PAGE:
The prostate, part of the male reproductive system, is a small, walnut-sized gland that sits under the bladder, and in front of the rectum. It produces semen, the opaque fluid responsible to carrying sperm from the testicles through the penis during ejaculation. The prostate -- in addition to the seminal vesicles that sit just above the gland -- also helps produce zinc, citrate and fructose that give sperm the required energy to make their journey. So, any treatment that impairs the function of the prostate can have an adverse effect on fertility.
In early stage prostate cancer, the cancer cells are confined to the prostate (it is one of the slowest growing cancers, and can take 10 to 30 years for a tumor to grow large enough for detection) [source: National Cancer Institute]. However, given the prostate's role in sperm delivery, concerns of radiation treatment are well founded.
Any male patient considering brachytherapy can always opt for sperm banking to ensure an ample supply following treatment. However, a study conducted by the Temple University School of Medicine in Philadelphia "found no significant change in semen parameters post-therapy" for four young patients, and three were able "to father a child subsequently without any deleterious side-effects" [source: Mydio and Lebed].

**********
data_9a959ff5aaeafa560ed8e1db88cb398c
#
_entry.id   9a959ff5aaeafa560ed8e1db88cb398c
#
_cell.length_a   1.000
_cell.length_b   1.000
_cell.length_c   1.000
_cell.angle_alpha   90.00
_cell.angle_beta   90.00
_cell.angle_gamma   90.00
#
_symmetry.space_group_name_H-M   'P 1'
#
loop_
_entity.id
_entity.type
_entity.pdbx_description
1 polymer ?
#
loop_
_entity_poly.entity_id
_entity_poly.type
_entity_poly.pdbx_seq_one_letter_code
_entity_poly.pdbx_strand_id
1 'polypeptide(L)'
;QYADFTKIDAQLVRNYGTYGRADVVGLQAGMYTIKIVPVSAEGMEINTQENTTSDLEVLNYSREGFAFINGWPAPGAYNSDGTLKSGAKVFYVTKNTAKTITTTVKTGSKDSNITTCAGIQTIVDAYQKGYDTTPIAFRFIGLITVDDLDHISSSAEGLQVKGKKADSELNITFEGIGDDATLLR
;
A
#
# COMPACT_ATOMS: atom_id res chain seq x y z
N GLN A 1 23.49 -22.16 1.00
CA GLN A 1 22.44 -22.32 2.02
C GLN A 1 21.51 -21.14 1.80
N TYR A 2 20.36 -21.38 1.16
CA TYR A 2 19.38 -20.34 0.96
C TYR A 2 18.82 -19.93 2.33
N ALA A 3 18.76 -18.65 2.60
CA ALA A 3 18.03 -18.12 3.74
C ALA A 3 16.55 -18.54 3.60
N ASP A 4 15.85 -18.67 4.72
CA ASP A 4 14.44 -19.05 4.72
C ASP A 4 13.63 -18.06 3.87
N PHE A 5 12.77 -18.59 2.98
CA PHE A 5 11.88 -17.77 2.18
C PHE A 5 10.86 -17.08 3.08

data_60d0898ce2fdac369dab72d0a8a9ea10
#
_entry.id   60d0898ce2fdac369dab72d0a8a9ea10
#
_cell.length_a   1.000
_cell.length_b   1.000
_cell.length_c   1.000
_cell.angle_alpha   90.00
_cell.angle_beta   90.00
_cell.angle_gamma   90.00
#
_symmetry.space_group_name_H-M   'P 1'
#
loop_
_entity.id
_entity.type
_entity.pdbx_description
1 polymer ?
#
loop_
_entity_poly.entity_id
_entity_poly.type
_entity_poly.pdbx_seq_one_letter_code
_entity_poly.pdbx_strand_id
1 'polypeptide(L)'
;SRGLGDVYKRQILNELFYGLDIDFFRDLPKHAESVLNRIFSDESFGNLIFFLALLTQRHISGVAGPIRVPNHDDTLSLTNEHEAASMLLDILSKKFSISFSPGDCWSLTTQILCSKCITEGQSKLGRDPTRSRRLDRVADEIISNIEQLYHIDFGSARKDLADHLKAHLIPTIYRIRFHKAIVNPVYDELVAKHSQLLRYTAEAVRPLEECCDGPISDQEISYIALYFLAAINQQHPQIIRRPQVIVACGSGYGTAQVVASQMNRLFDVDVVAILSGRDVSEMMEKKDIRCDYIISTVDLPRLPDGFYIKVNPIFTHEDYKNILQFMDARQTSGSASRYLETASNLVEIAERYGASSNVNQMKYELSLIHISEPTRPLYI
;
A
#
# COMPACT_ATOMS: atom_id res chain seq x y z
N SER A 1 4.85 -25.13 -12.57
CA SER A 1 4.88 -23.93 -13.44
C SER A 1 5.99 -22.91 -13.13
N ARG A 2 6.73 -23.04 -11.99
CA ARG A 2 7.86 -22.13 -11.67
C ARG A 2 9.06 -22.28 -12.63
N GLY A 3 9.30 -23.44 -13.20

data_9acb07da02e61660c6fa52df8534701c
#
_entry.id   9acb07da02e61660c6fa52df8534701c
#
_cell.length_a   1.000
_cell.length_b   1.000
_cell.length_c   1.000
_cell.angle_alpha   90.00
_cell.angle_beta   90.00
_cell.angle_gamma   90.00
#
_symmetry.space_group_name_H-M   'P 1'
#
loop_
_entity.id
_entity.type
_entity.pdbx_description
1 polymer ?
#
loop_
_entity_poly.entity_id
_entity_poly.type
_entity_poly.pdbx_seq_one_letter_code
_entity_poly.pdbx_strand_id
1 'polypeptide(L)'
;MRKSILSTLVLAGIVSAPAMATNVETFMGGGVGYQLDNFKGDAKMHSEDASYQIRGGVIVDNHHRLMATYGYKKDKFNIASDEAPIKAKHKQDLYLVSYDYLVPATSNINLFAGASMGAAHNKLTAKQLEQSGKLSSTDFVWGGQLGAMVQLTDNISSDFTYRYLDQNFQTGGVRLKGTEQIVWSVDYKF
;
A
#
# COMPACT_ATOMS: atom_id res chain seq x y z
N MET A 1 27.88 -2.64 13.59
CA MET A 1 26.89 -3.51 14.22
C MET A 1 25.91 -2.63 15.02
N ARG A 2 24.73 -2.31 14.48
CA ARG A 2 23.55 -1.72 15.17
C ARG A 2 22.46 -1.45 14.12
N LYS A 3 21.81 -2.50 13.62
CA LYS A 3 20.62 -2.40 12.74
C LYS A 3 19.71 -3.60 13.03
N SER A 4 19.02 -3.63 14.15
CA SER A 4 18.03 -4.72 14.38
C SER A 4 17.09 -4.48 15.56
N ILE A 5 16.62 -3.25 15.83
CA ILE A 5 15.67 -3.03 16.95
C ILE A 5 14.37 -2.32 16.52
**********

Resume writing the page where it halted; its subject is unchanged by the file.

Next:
Still, the same study recommended that brachytherapy patients "should wait for at least three to four months before trying to conceive," due to the half-life of the radioactive materials used in the treatments. Others suggest a much longer window -- up to 18 months -- which makes the sperm bank option more appealing [source: Prostate Cancer Treatment Guide].
In short, the greater concern is not the quality of the sperm, but the mode of transportation. Simply, the prostate gland will not produce the same amount of semen, or the same quality, immediately after treatment, and that will have an impact on sperm mobility.
According to the Prostate Cancer Foundation, roughly 10 percent men with prostate cancer will also have seminal vesicle invasion. In these patients, the cancer has either spread into the seminal vesicles or has spread around them. In this instance, provided the patient doesn't have a complete prostatectomy, the seminal vesicles will also be targeted during radiation therapy. This will also impair the ability of sperm to travel.
There is also the possibility that brachytherapy can adversely affect sperm counts. Low levels of scatter radiation can reach the testicles, decreasing sperm production. Though this reduction is usually temporary, permanent reduction in the sperm count or sterility has been reported [source: UCSF Medical Center].